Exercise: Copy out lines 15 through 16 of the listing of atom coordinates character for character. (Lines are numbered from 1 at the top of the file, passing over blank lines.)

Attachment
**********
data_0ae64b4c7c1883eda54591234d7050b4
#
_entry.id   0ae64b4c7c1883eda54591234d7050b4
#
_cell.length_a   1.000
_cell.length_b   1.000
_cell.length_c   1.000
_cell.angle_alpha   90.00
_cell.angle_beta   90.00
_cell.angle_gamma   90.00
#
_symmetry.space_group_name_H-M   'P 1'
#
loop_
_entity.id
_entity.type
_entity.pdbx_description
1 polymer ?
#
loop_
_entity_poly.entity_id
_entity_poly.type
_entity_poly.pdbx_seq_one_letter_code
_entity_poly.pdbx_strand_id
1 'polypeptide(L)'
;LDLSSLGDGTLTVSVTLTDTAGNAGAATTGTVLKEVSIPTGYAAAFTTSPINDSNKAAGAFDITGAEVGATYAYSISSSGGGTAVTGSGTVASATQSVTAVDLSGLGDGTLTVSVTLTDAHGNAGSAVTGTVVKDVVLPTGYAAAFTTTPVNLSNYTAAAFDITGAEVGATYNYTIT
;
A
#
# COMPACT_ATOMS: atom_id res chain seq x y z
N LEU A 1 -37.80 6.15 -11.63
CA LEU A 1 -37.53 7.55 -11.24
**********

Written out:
_entity.id
_entity.type